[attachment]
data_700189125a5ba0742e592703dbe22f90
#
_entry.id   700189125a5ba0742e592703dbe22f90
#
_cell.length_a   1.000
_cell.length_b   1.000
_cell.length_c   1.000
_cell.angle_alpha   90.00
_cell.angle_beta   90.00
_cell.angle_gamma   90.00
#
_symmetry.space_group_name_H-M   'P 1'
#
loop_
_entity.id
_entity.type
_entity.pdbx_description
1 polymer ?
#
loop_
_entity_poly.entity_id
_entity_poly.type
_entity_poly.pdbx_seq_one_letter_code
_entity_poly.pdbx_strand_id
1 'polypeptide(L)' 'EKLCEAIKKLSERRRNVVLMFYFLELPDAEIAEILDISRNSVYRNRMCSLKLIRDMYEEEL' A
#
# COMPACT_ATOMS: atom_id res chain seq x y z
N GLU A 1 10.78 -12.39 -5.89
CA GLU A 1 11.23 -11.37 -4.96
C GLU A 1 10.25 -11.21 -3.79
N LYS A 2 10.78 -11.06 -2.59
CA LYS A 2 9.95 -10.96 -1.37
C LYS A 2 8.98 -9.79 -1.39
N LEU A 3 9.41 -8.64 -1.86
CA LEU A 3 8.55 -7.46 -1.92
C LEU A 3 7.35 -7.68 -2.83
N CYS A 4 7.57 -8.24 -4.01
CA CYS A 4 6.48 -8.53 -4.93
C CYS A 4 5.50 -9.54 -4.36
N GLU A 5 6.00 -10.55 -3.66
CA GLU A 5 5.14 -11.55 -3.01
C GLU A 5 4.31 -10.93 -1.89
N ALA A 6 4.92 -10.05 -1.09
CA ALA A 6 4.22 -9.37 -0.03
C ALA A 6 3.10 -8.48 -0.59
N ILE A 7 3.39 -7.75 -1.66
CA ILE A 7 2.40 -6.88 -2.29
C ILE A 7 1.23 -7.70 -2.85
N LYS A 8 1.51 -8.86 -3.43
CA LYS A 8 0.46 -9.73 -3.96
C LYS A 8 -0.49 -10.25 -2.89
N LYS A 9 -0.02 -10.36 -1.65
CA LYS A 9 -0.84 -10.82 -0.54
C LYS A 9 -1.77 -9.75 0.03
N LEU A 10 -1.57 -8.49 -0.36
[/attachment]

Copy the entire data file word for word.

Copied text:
data_700189125a5ba0742e592703dbe22f90
#
_entry.id   700189125a5ba0742e592703dbe22f90
#
_cell.length_a   1.000
_cell.length_b   1.000
_cell.length_c   1.000
_cell.angle_alpha   90.00
_cell.angle_beta   90.00
_cell.angle_gamma   90.00
#
_symmetry.space_group_name_H-M   'P 1'
#
loop_
_entity.id
_entity.type
_entity.pdbx_description
1 polymer ?
#
loop_
_entity_poly.entity_id
_entity_poly.type
_entity_poly.pdbx_seq_one_letter_code
_entity_poly.pdbx_strand_id
1 'polypeptide(L)' 'EKLCEAIKKLSERRRNVVLMFYFLELPDAEIAEILDISRNSVYRNRMCSLKLIRDMYEEEL' A
#
# COMPACT_ATOMS: atom_id res chain seq x y z
N GLU A 1 10.78 -12.39 -5.89
CA GLU A 1 11.23 -11.37 -4.96
C GLU A 1 10.25 -11.21 -3.79
N LYS A 2 10.78 -11.06 -2.59
CA LYS A 2 9.95 -10.96 -1.37
C LYS A 2 8.98 -9.79 -1.39
N LEU A 3 9.41 -8.64 -1.86
CA LEU A 3 8.55 -7.46 -1.92
C LEU A 3 7.35 -7.68 -2.83
N CYS A 4 7.57 -8.24 -4.01
CA CYS A 4 6.48 -8.53 -4.93
C CYS A 4 5.50 -9.54 -4.36
N GLU A 5 6.00 -10.55 -3.66
CA GLU A 5 5.14 -11.55 -3.01
C GLU A 5 4.31 -10.93 -1.89
N ALA A 6 4.92 -10.05 -1.09
CA ALA A 6 4.22 -9.37 -0.03
C ALA A 6 3.10 -8.48 -0.59
N ILE A 7 3.39 -7.75 -1.66
CA ILE A 7 2.40 -6.88 -2.29
C ILE A 7 1.23 -7.70 -2.85
N LYS A 8 1.51 -8.86 -3.43
CA LYS A 8 0.46 -9.73 -3.96
C LYS A 8 -0.49 -10.25 -2.89
N LYS A 9 -0.02 -10.36 -1.65
CA LYS A 9 -0.84 -10.82 -0.54
C LYS A 9 -1.77 -9.75 0.03
N LEU A 10 -1.57 -8.49 -0.36